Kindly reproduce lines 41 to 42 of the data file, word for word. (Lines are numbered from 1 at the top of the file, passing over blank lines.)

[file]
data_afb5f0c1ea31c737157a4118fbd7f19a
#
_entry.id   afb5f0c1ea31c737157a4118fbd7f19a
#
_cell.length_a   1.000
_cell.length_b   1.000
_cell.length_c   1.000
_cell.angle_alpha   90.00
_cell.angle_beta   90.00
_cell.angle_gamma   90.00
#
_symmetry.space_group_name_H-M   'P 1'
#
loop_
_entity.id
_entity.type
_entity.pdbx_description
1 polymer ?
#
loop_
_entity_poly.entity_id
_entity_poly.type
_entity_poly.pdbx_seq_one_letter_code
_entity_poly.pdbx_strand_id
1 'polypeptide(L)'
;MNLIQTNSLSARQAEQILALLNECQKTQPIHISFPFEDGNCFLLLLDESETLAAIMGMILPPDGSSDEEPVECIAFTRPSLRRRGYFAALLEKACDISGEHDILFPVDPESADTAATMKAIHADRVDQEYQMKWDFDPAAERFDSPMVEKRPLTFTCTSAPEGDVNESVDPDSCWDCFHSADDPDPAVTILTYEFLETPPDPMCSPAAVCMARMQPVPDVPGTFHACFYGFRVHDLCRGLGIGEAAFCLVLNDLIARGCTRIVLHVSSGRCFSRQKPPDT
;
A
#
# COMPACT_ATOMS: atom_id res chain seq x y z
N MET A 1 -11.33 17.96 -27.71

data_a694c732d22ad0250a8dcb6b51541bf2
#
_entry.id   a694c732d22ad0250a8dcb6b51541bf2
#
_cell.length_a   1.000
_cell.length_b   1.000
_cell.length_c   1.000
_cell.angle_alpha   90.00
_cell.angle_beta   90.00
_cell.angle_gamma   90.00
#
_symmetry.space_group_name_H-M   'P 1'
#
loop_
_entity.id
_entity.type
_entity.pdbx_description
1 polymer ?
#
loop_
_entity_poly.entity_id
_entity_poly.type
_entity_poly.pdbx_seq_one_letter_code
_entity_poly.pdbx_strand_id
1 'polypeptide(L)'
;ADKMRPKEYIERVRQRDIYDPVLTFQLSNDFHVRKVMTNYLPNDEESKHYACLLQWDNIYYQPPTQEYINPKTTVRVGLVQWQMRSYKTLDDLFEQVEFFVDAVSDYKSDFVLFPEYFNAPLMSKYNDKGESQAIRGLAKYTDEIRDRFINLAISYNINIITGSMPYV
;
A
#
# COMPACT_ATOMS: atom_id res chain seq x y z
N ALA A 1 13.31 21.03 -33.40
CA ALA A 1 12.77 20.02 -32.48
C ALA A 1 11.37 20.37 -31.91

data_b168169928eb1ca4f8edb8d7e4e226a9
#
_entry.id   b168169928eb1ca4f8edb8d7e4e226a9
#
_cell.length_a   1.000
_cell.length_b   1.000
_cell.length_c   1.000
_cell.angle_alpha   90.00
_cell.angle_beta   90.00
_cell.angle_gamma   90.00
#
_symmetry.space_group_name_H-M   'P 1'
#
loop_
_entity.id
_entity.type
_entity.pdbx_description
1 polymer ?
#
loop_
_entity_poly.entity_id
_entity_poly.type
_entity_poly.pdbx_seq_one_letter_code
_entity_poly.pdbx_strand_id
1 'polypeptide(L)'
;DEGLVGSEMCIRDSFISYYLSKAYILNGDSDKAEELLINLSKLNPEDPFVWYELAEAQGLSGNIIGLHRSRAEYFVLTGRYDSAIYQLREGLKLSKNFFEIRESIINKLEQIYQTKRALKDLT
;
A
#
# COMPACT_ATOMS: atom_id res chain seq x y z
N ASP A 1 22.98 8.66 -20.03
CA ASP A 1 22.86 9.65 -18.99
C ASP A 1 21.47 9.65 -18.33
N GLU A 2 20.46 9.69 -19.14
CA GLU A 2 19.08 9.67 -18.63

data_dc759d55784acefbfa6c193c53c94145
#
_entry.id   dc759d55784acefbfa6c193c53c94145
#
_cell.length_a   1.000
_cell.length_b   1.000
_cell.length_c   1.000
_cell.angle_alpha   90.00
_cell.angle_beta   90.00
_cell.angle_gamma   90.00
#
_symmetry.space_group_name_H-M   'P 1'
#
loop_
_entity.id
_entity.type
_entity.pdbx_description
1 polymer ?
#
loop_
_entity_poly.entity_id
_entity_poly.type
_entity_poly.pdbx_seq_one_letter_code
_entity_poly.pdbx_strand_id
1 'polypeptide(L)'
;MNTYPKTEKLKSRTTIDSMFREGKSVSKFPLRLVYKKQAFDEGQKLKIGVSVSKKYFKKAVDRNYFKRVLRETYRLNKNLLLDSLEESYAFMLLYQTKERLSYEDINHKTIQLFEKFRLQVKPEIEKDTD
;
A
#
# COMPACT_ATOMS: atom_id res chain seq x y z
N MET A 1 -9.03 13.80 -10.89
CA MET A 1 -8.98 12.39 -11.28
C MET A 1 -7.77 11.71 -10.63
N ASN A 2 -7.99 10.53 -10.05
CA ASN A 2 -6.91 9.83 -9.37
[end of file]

_cell.angle_gamma   90.00
#